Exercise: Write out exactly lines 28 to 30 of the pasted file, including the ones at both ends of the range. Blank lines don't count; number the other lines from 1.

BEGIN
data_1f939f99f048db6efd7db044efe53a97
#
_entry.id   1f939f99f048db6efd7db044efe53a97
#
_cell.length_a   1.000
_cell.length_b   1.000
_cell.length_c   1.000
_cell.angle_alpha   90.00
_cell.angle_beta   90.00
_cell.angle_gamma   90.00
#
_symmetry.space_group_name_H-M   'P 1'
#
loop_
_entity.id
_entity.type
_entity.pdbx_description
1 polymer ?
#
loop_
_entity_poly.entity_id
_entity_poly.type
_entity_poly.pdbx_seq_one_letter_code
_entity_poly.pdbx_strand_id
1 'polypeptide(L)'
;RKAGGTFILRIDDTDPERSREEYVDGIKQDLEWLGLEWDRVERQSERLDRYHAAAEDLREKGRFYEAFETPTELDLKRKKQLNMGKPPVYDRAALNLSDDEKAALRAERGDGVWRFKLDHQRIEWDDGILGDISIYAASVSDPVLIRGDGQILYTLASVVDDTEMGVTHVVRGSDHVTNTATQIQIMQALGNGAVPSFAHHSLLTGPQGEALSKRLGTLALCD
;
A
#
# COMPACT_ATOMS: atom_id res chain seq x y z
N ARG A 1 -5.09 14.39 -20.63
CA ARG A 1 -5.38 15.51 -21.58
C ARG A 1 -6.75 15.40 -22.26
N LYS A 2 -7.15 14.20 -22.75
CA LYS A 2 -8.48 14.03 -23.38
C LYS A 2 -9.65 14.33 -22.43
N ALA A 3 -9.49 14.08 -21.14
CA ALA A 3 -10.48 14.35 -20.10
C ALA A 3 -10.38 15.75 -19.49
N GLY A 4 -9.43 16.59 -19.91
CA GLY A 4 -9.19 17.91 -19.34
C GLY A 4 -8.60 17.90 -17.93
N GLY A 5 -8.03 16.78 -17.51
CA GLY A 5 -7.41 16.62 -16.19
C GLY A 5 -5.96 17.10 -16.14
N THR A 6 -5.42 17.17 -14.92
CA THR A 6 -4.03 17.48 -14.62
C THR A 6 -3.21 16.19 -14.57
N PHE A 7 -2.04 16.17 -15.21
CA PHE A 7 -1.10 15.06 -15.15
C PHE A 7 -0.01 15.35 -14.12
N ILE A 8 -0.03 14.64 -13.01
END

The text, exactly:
A
#
# COMPACT_ATOMS: atom_id res chain seq x y z